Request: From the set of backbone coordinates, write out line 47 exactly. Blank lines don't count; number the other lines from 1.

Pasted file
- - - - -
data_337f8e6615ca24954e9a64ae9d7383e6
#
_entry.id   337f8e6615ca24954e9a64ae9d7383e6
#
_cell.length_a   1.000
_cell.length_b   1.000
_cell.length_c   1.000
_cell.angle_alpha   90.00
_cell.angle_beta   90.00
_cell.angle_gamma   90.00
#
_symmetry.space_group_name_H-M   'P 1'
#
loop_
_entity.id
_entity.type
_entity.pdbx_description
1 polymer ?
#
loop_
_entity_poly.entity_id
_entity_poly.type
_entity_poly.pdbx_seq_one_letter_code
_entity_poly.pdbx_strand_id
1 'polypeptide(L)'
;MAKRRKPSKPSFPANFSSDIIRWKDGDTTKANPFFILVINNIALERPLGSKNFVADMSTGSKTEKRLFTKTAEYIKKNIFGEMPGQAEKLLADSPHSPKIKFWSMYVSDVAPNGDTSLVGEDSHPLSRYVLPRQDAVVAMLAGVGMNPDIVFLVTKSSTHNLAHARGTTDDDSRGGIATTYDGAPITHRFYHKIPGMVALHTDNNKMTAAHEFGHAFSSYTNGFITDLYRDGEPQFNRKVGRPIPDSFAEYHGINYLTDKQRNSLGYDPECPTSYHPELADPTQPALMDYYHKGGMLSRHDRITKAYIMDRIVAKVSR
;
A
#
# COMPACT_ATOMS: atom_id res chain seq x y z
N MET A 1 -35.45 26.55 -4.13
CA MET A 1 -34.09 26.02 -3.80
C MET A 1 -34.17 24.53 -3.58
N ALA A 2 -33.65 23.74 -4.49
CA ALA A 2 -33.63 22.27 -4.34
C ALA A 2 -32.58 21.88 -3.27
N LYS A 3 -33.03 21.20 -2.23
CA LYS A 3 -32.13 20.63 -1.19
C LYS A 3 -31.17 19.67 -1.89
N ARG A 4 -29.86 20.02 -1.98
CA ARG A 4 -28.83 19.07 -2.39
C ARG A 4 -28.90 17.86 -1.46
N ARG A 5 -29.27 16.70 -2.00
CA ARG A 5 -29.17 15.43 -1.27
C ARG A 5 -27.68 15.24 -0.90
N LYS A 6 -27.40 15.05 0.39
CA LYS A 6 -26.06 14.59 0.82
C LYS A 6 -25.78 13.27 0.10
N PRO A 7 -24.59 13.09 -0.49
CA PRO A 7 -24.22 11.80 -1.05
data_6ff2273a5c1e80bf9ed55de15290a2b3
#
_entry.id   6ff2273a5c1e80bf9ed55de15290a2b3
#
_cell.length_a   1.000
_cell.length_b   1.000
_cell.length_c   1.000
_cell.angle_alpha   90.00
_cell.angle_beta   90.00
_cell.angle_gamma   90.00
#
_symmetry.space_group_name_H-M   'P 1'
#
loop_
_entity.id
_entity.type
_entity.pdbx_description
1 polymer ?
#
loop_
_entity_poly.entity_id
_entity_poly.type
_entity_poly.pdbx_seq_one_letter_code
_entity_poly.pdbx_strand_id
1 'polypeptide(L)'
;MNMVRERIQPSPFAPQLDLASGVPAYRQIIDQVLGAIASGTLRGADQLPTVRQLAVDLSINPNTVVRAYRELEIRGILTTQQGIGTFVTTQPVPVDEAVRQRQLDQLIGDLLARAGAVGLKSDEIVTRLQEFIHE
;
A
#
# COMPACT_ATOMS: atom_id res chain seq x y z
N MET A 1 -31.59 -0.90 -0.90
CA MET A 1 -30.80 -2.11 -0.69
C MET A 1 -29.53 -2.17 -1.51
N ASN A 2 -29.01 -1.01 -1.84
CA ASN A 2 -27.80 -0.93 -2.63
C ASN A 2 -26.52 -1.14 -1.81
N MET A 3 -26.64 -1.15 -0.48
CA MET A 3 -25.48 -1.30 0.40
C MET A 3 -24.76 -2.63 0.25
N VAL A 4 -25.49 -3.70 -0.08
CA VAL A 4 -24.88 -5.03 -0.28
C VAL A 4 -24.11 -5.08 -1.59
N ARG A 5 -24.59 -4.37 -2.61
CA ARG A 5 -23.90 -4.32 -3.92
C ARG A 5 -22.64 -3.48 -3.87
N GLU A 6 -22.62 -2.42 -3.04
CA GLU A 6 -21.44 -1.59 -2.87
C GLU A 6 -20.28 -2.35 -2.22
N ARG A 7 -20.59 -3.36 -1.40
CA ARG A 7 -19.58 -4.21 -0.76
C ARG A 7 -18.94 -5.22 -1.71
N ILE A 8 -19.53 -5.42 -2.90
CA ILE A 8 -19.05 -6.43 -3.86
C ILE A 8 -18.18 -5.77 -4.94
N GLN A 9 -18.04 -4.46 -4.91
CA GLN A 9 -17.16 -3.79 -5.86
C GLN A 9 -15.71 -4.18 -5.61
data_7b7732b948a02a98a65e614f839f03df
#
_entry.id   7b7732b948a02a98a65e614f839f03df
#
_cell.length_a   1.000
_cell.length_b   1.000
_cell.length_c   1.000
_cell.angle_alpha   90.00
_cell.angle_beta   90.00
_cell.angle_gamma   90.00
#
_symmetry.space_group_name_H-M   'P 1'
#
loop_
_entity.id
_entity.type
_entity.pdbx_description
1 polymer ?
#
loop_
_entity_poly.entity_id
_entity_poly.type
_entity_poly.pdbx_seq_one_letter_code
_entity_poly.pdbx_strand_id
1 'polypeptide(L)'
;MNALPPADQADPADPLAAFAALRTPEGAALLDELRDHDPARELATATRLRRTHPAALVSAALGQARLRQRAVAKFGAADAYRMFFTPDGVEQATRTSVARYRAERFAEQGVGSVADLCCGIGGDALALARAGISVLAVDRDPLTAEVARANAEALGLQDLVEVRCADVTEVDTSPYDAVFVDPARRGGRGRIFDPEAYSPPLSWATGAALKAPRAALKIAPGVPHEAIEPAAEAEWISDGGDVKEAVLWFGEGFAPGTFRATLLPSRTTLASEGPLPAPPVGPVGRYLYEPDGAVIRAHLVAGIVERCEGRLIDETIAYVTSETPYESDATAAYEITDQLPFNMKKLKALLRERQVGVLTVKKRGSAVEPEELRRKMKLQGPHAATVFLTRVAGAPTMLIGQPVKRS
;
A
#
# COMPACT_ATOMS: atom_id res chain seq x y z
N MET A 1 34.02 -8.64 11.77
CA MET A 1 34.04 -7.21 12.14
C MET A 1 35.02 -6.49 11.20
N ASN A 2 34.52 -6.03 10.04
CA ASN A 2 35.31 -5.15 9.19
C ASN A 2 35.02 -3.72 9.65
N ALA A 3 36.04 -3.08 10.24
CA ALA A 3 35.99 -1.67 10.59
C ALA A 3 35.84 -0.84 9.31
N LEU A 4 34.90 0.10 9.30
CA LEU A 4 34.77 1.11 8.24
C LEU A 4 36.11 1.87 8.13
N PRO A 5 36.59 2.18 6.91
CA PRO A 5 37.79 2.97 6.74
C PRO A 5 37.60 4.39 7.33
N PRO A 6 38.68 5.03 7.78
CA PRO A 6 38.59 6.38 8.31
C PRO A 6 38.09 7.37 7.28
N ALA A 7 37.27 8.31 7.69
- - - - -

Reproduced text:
CA LYS A 6 -26.06 14.59 0.82